In other words, according to The Mandala Book, Jung felt that mandalas represented an unconscious attempt to heal psychic disturbances. In the contemplation to which I am referring, I spent some time simply touching Jesus’ face, as if I were a blind person, and what I could see was only light: more and less light, luminosity of differing intensity, rather than a skin and bones face. I do not have the words or images to describe completely the effect it has had on me, only that I have never been the same since then and that creating mandalas is a compulsion in response to it, which surfaces regularly, even ten years on from the prayer experience itself. I would describe it as a profound disturbance that is deeper than anything I am conscious of, still.

In the Spiritual Exercises, on the way the evil one acts, when using the analogy of the false lover who whispers and urges us to secrecy, Ignatius says:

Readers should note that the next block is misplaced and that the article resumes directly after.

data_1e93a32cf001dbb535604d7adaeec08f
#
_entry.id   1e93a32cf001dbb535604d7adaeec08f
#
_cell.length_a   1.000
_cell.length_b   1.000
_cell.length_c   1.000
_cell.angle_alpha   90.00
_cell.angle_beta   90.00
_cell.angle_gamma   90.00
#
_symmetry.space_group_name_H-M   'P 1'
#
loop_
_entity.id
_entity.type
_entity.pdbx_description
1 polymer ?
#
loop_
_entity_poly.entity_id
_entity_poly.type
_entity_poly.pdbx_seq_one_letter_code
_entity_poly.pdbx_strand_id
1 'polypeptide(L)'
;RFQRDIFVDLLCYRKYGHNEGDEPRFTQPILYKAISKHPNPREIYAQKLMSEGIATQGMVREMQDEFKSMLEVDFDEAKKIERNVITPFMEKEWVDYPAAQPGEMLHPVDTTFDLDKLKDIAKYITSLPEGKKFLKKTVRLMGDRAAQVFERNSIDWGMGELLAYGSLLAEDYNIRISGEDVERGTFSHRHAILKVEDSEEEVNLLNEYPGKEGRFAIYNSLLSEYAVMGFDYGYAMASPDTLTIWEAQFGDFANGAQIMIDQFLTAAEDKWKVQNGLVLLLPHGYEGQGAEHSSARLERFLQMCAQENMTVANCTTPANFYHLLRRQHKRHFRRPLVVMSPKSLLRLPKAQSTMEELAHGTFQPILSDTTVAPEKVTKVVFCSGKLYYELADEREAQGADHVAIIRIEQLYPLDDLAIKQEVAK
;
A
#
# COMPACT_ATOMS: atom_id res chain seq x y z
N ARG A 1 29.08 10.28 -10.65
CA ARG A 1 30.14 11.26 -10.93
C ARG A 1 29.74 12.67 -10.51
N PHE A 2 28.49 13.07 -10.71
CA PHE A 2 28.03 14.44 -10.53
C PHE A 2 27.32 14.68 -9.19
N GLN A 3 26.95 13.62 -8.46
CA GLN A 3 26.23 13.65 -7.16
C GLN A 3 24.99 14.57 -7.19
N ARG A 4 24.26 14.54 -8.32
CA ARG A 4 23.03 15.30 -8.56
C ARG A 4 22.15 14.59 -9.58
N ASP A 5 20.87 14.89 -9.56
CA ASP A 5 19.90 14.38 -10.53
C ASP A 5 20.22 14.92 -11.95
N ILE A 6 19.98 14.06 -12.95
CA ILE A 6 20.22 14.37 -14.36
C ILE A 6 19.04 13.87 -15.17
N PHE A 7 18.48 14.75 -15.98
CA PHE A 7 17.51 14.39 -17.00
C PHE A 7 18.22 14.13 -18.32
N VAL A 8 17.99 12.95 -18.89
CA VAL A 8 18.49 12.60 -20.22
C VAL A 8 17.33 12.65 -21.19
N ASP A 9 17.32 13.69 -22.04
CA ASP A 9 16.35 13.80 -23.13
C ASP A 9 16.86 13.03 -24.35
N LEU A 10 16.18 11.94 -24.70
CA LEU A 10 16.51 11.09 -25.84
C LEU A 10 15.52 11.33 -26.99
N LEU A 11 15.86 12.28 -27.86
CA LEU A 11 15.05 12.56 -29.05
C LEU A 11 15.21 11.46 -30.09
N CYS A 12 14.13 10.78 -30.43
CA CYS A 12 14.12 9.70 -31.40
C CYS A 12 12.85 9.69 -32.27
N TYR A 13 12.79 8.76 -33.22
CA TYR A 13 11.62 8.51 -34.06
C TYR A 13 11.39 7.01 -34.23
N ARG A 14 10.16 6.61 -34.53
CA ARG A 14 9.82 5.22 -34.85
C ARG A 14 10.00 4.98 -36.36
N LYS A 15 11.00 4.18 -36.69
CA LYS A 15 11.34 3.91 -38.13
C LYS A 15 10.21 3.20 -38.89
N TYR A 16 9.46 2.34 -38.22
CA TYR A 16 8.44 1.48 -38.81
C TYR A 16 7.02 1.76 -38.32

But if one manifests them to a confessor, or to some other spiritual person who understands his deceits and malicious designs, the evil one is very much vexed. For he knows that he cannot succeed in his evil undertaking, once his evident deceits have been revealed.

The Spiritual Exercises of St. Ignatius, trans Louis J. Puhl S.J.

My own spiritual director uses the image of shining God’s light on things that might want to remain in the dark when helping me to discern consolation from desolation, and the direction of my path. I have found it to be very helpful and it is an image I use myself. It is as if, with God’s help and guidance, you could pick up the lantern in the featured image, and move it around the dark areas in your soul, one by one, so that with Him, you could face all of your deepest fears and shame, and He would heal you.

However, it does not feel as simple and lovely as all that. I am reminded of my prayer that no-one can see the face of God and live.